East Beast Weekly: Rockaway, New York
With the main beach on 92nd street located just a few blocks from the A train, Rockaway provides New Yorkers with an accessible and consistent break to escape the concrete jungle. Like most North East breaks, Rockaway usually churns out knee to chest high waves, which are easily chopped up by cross winds. However, with the right mix of storm and tide, Rockaway can transform into a challenging and even dangerous wave that is steep, quick, rather unpredictable, and extremely fun.
Rockaway Beach is a neighborhood on the Rockaway Peninsula in Queens. Located on the South Shore of Long Island, Rockaway is the the city’s only legal surfing beach, located between 67-69 Street and 87-92 Street. In the early mornings, both local and transplant surfers head to the beach to catch a few waves before work. If the waves are good, you can be sure that many of them will try to catch another session after work before it gets dark. The optimal conditions for Rockaway are a swell from the SE or SW, wind from the NNW or NNE, and mid tide.
While there is a core of local surfers who buttress the New York surf culture year-round, storm or shine, the majority of surfers that flock to Rockaway in the summers are beginners. Rockaway may be New York’s most crowded break, especially when it is firing, which means that things can get messy in the water with surfers going for the same wave. Rockaway has somewhat of a reputation for territorial locals, but in my experience there, I’ve found the local community to be pretty easy going and welcoming to outside surfers of all skill levels.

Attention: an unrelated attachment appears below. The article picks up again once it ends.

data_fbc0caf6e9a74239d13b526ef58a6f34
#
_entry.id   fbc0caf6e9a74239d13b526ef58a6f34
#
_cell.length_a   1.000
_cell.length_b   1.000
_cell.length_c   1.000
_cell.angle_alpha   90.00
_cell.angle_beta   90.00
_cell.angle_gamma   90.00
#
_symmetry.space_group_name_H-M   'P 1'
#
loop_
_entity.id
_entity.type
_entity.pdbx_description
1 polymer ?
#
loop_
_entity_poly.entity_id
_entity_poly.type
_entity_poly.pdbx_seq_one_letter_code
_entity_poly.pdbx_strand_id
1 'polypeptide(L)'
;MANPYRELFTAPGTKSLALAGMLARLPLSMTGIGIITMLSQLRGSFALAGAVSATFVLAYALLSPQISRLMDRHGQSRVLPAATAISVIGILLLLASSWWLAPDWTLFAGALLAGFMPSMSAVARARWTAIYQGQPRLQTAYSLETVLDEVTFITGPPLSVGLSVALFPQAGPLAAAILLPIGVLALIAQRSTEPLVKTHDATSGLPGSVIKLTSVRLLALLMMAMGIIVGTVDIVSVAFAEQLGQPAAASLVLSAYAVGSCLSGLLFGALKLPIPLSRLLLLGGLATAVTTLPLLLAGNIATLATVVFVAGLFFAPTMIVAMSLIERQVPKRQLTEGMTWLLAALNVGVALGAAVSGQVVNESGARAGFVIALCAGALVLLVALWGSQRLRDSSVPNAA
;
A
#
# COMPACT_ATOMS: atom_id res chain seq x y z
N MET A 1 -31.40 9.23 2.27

To me, and to many other wave-deprived Manhattan surfers, Rockaway represents a reprieve, an opportunity to recharge, an escape from the city gridlock. Don’t get me wrong, Rockaway isn’t Malibu, it doesn’t have Pipeline’s waves or Florida’s sprawling silver sand. But it doesn’t try to be anything it is not--Rockaway embraces its New York identity with equal measures of grit and grace. Line-ups are packed during July weekends, but a huge contingent of diehards storm the beach during December blizzards, beaming smiles unsuppressed by tight 5mm wetsuit hoods.
When you make your way out to Rockaway, make sure you take the time to enjoy a stroll down the recently renovated boardwalk, which was entirely reconstructed after Hurricane Sandy. You’ll find great views and an assortment of delicious food trucks--we recommend the taco stand near 89th street!
We would be remiss if we didn’t mention the Rockaway Surf Club; a local gem that has greatly helped in revitalizing the Rockaway surf scene. The club rents out tall lockers in the back where surfers can store their board and gear, which makes taking the train in from Manhattan to get a quick session much more feasible.
We’re looking forward to getting back out to Rockaway later this week--we hope we see you in the water!
Sea's the Day!
Written by: Clark Perkins